Are green budgets a thing of the past?

Graphic depicting traditional red briefcase, but fading to green at top, with 3 white question marks in centre, against green backdrop.

New Writing: As the Spring Budget nears, expectations within the UK built environment and sustainable business community are low, given a weak economy and looming Election. Writing for The Hub, the award-winning content platform curated by Mitsubishi Electric, Jim McClelland asks: Are hopes of a green giveaway already history?

This is not just any old Budget. It is likely the last one before a UK General Election, which puts the Chancellor under pressure to pull every policy lever possible to win votes.

In effect, the Government has been electioneering for months now — since the Autumn Statement and before, when the Prime Minister first turned negative on Net Zero, in June.

National debt and a tactical dilemma

Anti-green agendas aside, the fact is the public purse is pretty much empty, anyway.

By the end of the second quarter last year, the UK national debt was equivalent to 101.2% of gross domestic product (GDP). So, there is precious little money to play with, when it comes to dangling fiscal carrots.

This leaves Chancellor Jeremy Hunt facing a tactical dilemma.

The Conservative Party has just suffered two humiliating by-election defeats and is lagging well behind Labour in the polls. All of this is making their sitting MPs very nervous.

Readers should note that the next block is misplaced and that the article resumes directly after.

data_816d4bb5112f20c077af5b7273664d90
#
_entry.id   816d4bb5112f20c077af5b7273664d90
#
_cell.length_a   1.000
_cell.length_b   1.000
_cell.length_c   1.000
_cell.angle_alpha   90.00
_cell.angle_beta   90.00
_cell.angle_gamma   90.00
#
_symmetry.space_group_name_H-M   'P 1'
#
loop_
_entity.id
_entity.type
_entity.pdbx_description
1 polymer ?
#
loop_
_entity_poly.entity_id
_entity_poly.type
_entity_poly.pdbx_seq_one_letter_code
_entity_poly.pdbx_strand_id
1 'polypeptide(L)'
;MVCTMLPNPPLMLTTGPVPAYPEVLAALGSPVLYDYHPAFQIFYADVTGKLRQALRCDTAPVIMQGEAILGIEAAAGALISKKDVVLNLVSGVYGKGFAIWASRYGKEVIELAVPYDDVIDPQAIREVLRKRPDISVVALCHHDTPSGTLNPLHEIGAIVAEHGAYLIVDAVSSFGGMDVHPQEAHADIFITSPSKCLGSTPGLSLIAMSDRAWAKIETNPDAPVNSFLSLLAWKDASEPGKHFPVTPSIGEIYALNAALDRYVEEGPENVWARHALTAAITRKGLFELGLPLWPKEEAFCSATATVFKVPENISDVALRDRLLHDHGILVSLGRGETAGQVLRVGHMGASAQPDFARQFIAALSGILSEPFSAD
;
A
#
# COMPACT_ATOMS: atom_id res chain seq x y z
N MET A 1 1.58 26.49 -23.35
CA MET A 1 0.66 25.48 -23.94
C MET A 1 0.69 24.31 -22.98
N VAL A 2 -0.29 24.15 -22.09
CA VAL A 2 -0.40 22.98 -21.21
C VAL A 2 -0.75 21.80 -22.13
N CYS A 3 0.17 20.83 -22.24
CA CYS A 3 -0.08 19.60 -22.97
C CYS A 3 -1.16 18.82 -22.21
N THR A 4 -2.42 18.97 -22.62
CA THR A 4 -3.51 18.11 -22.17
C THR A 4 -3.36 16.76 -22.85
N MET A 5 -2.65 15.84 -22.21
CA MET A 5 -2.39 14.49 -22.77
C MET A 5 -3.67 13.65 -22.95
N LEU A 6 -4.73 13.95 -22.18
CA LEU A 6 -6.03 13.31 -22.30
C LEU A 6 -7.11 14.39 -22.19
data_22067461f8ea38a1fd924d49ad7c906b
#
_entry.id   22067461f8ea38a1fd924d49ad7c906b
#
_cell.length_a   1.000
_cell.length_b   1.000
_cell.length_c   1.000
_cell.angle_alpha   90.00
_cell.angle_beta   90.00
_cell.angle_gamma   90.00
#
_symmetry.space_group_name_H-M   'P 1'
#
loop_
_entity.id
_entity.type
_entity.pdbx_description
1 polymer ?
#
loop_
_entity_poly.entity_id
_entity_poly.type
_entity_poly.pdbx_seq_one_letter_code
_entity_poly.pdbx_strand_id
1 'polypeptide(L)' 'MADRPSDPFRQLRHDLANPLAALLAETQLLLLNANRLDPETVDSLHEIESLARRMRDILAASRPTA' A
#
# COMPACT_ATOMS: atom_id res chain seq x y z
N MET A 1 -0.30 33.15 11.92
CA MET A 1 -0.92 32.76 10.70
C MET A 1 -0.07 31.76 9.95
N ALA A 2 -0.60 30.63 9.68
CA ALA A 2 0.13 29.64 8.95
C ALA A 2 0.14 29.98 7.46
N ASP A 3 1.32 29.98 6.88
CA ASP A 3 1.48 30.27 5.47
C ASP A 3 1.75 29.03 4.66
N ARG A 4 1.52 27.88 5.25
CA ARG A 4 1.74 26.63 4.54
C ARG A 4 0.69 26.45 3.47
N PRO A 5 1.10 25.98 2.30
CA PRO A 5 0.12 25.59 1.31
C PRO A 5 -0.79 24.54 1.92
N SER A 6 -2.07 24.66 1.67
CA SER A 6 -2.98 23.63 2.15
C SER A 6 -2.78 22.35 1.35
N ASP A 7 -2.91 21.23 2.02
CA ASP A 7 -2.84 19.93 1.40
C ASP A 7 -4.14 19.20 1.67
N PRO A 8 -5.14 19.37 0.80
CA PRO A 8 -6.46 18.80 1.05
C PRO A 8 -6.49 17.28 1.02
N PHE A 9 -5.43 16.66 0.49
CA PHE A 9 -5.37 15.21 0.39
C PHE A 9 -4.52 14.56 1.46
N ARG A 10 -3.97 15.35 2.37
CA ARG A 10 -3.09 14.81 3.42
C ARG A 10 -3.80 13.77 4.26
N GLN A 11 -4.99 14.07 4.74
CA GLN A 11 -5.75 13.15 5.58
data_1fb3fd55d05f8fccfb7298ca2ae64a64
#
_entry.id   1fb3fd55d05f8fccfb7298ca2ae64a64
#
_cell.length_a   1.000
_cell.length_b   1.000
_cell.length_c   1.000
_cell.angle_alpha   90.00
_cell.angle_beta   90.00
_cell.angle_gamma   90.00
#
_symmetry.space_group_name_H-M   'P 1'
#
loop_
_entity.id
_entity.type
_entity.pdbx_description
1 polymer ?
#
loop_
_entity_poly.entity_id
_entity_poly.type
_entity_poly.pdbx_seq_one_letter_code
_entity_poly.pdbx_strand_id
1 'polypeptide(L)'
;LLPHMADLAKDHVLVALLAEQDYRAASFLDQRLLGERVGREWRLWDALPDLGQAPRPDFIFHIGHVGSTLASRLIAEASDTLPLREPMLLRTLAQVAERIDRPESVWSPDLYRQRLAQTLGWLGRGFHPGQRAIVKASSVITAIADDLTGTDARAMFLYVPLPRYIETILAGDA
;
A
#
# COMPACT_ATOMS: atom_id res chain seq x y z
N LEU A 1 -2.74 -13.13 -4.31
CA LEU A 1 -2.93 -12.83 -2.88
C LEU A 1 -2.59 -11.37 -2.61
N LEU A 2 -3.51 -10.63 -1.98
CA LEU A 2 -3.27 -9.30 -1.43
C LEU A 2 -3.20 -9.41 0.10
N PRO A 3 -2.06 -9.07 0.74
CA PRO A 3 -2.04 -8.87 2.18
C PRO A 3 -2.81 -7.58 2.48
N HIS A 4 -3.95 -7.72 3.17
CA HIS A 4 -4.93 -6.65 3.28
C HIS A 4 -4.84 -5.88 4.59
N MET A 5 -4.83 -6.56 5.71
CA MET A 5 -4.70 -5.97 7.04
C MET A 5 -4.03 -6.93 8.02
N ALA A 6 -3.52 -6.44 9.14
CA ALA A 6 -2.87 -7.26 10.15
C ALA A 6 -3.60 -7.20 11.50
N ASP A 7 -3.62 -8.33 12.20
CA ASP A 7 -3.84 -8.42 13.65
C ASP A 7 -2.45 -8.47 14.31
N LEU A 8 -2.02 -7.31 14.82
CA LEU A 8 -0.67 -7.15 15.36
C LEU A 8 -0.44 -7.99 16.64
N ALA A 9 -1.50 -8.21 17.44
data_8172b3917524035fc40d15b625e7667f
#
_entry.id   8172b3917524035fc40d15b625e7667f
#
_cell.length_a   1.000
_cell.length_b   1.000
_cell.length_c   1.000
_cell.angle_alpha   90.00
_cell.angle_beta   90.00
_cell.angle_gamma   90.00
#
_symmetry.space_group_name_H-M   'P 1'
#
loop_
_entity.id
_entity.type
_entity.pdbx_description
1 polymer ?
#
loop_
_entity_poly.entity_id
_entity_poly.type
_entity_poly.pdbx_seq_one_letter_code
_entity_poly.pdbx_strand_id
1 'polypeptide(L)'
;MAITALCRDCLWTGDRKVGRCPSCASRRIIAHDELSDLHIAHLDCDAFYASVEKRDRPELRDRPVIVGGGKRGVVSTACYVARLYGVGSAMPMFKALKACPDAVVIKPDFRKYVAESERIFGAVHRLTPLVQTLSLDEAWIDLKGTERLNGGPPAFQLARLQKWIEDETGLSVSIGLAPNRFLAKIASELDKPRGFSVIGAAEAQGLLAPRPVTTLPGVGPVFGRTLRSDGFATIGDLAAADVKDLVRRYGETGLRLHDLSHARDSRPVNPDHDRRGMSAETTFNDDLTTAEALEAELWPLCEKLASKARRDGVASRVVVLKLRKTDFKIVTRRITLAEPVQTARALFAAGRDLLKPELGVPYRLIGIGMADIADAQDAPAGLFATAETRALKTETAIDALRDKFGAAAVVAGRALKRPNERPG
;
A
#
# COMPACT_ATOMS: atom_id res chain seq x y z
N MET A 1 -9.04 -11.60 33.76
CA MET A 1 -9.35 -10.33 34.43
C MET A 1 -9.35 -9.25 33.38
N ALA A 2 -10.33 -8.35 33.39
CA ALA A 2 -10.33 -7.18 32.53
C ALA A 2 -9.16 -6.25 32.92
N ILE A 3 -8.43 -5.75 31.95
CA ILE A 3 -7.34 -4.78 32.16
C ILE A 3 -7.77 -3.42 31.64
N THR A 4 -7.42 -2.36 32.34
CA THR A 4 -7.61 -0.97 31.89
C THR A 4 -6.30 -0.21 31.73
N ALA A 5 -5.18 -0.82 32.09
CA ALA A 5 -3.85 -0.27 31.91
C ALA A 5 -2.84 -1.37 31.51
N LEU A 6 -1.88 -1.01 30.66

Therefore, any cash Hunt can find is desperately needed to offer sweeteners to voters. Top of the incentives wish-list would be personal tax cuts, for both income and inheritance.

This means he has even less to spend on business, unless there is some kind of win-win scenario available that will keep the general public happy at the ballot box too.

Brownfield land and a 99% mortgage

In terms of innovation, the budget may therefore promise slim pickings for clean tech. Renewables are similarly tricky, since onshore wind and solar farms are political hot potatoes at local NIMBY level.

In short, then, what could the Chancellor actually do for business next week?

Well, the Government is working to boost residential development on brownfield land, by making planning permission easier to obtain. This feeds into one of the potential win-win scenarios.

Whilst inflation is coming down in the UK, the cost of borrowing remains high. Therefore, rumours that plans are being drawn up for a 99% mortgage scheme point to home ownership as a policy target.

Also, although the Chancellor is short of fiscal carrots, he can of course still wield sticks.

Time for a reality check in the UK

Looking ahead, though, there is arguably a broader debate to be had about what to expect from politicians, especially on green issues. Here in the UK, at least, it is time for a reality check — maybe the era of Budget giveaways for sustainable business is already over?

So where do we go from here?

For all the predictions and analysis — complete with details of a new report that sets out a practical roadmap for ways to mobilise private-sector investment towards net zero — you can read the article in full here:

Are green budgets a thing of the past?

To view a back-catalogue of articles authored by Jim McClelland for ‘The Hub’, please see archive here.

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